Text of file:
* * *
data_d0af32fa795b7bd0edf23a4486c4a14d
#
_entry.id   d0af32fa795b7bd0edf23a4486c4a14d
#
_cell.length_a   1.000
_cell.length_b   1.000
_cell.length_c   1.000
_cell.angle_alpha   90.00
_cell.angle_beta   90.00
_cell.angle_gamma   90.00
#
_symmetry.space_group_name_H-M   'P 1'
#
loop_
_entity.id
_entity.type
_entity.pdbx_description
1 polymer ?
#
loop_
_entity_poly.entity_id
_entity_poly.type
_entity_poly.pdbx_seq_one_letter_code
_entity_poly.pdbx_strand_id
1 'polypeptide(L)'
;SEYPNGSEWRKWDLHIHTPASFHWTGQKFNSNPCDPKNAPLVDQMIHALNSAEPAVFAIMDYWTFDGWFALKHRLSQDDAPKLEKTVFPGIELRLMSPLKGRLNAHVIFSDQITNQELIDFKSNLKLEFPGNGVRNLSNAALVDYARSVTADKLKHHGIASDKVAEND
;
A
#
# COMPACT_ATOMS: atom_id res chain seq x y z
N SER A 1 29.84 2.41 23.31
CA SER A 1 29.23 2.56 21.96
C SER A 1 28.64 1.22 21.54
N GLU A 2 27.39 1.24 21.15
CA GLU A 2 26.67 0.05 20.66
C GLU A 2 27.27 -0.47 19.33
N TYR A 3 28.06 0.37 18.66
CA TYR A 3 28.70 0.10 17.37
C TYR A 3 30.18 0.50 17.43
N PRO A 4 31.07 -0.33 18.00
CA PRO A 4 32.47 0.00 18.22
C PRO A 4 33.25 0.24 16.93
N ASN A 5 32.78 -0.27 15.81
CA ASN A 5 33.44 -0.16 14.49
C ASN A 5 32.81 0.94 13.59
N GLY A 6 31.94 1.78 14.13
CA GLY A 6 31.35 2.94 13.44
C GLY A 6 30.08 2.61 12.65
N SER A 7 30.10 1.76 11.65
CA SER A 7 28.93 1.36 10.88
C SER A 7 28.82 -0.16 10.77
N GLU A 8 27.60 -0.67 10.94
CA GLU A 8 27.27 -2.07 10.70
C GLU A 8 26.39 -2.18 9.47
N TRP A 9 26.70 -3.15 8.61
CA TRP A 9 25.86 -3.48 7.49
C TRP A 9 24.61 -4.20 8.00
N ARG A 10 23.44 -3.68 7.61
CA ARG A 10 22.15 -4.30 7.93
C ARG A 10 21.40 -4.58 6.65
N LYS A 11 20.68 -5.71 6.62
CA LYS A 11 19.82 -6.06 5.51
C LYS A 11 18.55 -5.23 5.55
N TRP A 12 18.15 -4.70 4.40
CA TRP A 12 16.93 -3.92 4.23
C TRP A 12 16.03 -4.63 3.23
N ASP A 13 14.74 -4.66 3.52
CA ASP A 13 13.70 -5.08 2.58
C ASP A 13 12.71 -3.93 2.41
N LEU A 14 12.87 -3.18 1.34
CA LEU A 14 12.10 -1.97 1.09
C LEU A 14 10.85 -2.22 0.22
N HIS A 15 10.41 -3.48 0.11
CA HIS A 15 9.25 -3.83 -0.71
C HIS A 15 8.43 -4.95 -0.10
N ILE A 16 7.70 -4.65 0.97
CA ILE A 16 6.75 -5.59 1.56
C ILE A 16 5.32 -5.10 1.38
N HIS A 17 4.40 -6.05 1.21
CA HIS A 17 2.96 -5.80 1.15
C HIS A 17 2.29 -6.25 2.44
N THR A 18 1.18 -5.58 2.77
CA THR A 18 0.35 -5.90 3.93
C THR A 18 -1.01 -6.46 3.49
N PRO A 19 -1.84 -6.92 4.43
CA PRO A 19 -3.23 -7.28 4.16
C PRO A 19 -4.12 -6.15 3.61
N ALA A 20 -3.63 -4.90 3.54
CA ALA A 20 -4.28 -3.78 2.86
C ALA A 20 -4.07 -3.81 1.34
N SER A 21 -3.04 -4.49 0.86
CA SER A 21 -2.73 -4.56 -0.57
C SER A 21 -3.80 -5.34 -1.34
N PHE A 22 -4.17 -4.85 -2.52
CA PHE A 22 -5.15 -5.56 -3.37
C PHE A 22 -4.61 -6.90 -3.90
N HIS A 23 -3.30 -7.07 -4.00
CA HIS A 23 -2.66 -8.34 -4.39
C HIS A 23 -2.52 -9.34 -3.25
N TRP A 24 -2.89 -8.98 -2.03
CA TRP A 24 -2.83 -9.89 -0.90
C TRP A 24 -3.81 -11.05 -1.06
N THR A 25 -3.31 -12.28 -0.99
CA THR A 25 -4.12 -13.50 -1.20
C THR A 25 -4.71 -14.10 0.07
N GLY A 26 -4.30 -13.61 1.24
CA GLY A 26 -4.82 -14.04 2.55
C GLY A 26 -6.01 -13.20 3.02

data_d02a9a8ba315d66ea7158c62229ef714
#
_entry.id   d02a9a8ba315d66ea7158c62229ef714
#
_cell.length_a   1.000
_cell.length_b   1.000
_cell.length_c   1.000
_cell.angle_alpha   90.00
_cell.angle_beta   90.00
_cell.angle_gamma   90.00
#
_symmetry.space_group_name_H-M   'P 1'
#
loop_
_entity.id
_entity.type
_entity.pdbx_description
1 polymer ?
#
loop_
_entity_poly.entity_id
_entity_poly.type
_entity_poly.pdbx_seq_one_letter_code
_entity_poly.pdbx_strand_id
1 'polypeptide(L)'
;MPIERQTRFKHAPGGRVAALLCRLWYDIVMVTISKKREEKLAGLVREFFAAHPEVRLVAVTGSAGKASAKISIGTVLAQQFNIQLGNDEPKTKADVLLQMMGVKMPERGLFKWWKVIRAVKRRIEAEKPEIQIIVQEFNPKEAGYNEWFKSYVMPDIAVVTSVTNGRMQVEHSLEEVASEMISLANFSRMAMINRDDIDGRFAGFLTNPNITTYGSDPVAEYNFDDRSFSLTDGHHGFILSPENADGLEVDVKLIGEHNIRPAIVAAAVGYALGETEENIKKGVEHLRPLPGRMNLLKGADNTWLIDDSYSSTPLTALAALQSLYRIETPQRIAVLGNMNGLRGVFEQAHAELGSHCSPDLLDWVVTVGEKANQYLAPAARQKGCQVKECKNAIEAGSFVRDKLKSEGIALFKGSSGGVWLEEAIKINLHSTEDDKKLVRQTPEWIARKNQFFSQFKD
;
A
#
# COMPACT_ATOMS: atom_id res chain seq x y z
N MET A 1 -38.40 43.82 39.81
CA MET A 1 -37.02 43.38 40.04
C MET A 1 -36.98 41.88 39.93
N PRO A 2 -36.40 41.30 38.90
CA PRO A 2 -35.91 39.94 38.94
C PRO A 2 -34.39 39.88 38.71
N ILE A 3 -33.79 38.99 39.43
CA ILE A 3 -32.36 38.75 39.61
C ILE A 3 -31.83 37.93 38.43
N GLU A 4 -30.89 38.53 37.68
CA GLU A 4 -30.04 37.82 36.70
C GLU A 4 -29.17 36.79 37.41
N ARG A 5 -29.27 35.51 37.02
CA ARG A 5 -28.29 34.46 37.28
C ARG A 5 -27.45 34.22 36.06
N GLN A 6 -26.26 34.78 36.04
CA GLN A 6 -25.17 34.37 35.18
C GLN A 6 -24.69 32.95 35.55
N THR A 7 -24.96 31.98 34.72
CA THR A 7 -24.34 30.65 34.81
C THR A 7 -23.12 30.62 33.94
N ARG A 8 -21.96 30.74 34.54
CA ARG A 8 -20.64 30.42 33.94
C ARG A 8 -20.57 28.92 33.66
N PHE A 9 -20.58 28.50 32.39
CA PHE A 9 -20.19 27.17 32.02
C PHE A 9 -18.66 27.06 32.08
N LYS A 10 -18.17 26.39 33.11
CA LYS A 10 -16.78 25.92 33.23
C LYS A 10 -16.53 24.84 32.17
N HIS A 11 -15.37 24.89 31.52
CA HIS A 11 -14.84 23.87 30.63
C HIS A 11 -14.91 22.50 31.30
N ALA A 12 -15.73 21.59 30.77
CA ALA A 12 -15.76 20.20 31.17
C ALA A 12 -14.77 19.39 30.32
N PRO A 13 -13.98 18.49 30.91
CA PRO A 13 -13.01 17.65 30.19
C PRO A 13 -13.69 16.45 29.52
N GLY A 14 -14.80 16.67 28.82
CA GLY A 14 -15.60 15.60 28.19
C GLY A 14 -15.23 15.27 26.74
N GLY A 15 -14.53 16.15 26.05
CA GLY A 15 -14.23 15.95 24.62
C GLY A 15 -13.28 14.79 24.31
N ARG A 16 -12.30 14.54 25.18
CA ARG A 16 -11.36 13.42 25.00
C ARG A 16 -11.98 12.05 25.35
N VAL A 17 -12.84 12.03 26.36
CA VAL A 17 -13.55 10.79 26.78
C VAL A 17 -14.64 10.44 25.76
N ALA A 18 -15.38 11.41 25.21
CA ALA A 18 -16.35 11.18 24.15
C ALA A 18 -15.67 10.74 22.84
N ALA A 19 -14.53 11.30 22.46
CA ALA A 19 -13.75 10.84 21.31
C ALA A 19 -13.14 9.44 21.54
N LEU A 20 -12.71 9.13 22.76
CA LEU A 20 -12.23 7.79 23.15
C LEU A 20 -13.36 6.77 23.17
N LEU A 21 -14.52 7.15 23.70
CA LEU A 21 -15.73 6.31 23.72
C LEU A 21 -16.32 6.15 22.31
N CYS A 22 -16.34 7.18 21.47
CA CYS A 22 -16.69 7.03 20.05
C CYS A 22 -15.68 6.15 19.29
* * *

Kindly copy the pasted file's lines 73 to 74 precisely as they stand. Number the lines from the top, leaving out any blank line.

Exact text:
N HIS A 15 10.41 -3.48 0.11
CA HIS A 15 9.25 -3.83 -0.71